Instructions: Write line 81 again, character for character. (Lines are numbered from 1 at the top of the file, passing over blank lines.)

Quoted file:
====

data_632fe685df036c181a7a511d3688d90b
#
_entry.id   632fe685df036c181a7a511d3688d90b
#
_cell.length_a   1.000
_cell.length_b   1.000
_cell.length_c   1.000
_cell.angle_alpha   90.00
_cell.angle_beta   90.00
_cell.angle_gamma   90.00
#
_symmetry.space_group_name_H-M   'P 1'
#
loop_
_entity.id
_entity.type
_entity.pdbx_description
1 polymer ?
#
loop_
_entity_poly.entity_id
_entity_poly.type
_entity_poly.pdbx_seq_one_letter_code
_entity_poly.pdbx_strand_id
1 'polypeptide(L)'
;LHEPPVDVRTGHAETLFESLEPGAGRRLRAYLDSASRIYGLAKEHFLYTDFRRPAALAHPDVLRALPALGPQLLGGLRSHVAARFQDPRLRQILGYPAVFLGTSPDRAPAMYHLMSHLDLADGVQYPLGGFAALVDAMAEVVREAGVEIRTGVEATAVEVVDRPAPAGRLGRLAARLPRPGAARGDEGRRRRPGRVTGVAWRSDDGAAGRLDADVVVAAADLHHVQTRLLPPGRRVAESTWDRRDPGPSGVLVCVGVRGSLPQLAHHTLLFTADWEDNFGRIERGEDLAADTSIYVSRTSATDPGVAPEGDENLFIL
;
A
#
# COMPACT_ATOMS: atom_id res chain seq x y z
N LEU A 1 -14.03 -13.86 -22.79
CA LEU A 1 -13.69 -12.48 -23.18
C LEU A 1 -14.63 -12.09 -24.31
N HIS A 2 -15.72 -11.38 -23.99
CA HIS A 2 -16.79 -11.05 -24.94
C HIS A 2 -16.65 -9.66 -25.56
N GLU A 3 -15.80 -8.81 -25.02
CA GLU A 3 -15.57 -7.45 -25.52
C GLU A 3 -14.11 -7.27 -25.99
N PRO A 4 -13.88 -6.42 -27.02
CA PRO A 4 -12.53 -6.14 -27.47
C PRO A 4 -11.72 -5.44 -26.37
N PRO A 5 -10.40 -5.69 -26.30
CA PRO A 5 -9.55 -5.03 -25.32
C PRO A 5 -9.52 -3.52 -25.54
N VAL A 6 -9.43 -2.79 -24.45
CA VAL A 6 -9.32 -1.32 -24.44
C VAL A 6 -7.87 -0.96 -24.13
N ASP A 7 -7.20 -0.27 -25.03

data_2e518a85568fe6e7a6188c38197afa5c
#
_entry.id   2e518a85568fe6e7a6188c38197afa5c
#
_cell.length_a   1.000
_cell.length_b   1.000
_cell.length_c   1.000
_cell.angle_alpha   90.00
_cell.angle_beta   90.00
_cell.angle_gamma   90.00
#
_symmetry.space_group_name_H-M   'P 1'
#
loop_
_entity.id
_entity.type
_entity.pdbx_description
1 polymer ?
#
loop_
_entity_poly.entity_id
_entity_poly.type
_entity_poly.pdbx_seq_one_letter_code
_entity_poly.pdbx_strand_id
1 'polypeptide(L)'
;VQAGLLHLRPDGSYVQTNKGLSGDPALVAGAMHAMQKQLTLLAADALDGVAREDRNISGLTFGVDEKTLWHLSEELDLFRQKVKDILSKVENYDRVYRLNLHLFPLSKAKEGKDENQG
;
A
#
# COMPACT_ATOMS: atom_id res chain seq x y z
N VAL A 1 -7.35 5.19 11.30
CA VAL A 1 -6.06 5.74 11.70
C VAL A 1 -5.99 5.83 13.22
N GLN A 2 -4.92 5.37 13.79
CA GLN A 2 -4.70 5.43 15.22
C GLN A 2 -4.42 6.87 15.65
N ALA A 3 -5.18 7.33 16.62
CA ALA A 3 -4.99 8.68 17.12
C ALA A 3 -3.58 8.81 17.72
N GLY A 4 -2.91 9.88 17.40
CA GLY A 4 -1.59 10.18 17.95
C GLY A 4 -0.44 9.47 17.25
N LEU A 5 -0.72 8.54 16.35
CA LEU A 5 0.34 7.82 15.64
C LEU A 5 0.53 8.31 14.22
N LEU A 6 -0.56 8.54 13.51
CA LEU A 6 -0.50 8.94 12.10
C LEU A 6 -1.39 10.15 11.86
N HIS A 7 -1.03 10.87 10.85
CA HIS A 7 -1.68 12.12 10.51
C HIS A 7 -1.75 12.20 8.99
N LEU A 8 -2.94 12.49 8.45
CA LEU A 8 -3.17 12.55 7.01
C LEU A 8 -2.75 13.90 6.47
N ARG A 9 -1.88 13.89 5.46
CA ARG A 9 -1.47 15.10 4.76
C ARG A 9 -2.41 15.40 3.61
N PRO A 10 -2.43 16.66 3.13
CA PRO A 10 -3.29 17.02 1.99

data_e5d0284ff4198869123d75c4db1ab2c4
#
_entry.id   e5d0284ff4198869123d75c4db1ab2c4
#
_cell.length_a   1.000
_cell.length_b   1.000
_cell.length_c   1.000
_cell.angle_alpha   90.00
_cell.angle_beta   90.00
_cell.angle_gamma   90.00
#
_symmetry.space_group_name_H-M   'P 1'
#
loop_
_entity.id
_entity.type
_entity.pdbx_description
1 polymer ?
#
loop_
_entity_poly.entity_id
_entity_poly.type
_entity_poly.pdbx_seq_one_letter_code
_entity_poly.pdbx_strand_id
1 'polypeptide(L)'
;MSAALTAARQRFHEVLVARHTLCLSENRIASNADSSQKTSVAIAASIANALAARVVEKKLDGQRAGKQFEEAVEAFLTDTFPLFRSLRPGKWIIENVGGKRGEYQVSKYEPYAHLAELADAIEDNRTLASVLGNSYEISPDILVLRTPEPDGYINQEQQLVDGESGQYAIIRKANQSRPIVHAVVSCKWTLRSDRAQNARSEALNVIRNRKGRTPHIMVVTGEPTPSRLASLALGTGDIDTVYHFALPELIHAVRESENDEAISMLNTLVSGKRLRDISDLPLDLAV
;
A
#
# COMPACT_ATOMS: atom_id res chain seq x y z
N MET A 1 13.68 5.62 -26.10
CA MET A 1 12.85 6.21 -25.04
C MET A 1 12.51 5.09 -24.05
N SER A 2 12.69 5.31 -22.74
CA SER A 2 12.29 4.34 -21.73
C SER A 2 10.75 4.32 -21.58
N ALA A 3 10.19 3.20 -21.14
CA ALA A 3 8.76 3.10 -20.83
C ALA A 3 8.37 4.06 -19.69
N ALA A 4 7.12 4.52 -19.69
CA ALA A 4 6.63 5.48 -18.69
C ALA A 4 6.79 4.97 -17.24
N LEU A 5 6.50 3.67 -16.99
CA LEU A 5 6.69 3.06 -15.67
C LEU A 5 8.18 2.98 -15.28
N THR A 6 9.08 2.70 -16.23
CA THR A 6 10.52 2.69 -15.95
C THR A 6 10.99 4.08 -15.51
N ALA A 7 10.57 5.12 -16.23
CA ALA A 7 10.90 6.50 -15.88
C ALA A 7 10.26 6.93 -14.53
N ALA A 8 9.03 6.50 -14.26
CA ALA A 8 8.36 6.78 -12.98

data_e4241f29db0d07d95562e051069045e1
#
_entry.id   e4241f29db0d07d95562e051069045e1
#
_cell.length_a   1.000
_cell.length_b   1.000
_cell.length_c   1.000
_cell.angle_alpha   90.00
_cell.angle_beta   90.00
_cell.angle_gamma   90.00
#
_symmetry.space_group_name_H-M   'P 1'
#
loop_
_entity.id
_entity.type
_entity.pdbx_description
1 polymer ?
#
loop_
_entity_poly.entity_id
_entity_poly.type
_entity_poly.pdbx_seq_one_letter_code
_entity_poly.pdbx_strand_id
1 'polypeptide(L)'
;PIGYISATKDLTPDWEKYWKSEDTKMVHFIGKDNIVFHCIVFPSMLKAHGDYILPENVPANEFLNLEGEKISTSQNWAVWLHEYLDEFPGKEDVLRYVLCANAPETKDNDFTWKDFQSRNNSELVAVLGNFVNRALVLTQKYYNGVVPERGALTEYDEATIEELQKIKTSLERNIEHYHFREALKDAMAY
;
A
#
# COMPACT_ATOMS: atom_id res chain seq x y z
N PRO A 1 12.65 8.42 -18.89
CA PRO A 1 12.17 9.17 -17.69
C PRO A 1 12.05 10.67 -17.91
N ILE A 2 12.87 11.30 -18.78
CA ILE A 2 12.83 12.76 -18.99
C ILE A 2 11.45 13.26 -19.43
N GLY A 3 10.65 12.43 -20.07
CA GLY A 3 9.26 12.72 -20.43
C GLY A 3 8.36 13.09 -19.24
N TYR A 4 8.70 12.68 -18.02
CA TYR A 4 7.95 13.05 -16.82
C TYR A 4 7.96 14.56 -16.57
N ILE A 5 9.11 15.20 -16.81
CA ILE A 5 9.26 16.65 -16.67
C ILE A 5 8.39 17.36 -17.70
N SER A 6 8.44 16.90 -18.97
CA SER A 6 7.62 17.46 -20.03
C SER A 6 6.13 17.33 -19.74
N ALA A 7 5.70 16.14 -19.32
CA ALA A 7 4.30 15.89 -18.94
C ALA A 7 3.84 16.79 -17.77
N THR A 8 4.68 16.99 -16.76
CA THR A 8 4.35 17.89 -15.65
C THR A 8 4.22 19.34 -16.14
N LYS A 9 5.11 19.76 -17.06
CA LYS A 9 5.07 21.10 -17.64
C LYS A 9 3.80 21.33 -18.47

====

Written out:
CA VAL A 1 -6.06 5.74 11.70